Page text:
Interactions in Matching Virtual Places. These four types will be examined and

compared in terms of how systems can be used to support proximate community

interactions. This will be achieved by an examination of the ability of various

design approaches to enable the following. First, proximate community

outeraction processes (processes outside of the direct information exchange

that enables people to enhance and coordinate information exchanges). That is,

those that relate to the management of people-to-people-to-geographicalplace

interactions. Secondly, proximate community interactions through either

personal or online community interaction spaces. These outeraction and

interaction process can be done publicly through online community spaces or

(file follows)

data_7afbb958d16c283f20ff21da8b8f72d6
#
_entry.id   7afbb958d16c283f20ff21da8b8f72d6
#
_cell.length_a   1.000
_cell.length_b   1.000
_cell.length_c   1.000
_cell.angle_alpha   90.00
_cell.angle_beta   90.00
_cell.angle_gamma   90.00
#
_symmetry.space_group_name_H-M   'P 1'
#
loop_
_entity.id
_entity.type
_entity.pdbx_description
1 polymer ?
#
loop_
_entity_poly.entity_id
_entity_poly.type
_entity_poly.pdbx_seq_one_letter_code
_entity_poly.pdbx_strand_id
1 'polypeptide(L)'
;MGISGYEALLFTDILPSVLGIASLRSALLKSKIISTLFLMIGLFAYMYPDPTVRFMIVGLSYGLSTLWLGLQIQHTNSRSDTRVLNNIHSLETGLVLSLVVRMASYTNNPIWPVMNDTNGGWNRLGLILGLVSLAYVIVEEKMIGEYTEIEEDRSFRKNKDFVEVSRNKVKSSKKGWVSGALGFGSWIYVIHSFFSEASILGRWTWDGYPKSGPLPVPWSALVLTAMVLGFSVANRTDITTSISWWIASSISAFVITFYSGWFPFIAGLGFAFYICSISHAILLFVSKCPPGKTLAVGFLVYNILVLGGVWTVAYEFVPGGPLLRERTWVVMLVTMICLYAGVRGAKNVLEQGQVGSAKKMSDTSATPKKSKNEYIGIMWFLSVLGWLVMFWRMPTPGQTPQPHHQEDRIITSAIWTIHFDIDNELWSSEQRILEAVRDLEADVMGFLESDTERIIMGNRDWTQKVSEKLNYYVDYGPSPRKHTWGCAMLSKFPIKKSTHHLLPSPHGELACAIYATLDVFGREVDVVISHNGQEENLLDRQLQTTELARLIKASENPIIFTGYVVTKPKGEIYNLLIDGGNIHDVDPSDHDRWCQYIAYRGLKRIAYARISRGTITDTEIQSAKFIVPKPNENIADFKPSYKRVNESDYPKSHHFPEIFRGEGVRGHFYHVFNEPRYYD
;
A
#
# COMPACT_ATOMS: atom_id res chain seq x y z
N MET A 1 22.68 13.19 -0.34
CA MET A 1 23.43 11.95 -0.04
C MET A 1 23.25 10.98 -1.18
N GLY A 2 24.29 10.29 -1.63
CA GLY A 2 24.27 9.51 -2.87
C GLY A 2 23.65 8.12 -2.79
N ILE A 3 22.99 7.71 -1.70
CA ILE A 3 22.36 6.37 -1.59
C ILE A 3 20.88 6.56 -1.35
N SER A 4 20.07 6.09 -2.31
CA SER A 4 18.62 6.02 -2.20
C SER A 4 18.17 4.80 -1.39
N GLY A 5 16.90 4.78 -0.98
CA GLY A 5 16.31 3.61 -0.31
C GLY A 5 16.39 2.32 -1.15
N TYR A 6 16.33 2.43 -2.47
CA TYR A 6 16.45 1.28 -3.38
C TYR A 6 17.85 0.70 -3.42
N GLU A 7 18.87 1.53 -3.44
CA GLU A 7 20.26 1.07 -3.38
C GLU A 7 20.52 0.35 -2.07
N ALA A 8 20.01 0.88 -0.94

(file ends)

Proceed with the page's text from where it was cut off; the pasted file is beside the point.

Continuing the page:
privately through online personal spaces. The provision or lack thereof of such

spaces in P3-Systems has a profound impact on the formation of social ties,

privacy management, and scaling.

P3-System Designs Based on Absolute User Location

Systems under this category, such as Active Badge and Ulocate, provide clear

support for proximate community outeraction processes. This is because they

provide users with information about the location of others, so that users are

better able to coordinate their interactions. Seeing a user’s history of

movements in space can also help coordinate interactions in a manner similar

to that of a conventional day planner. The location information also allows users

to contextualize their proximate community interactions. For example, a

student might ask another student to bring him coffee if he sees that remote

student near the cafeteria. Similarly knowing the location from which a person

sent a message will inform recipients as to the environment in which the message

was composed. Further, a community system that knows of people’s collective